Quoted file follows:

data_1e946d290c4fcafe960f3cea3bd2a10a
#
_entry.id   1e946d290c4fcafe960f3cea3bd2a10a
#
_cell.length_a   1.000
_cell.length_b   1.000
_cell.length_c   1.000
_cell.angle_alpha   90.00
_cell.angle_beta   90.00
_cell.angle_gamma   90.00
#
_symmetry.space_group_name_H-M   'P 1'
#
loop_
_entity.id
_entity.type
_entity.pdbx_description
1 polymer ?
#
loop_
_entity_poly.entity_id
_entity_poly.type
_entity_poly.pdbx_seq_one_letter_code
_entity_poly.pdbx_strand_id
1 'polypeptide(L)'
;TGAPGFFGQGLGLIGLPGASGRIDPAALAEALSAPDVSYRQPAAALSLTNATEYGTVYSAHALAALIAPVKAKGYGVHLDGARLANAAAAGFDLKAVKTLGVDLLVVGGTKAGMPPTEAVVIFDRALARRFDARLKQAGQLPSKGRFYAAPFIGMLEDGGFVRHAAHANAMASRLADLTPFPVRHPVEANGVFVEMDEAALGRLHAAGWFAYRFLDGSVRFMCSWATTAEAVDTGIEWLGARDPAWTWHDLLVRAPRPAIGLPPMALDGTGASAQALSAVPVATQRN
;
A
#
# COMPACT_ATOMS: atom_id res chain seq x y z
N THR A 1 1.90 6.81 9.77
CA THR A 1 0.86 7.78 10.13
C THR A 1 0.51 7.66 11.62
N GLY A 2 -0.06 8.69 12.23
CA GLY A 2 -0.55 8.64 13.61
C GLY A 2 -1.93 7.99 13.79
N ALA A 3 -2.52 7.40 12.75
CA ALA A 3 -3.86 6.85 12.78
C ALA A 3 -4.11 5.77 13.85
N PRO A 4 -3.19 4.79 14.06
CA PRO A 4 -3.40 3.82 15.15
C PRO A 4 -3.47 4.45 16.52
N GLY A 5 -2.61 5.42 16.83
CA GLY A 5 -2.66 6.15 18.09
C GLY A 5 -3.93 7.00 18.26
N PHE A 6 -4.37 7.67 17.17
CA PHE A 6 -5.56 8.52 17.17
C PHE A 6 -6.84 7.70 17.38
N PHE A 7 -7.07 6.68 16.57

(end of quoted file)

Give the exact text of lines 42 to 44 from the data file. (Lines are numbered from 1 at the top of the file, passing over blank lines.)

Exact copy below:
C PRO A 4 -3.47 4.45 16.52
N GLY A 5 -2.61 5.42 16.83
CA GLY A 5 -2.66 6.15 18.09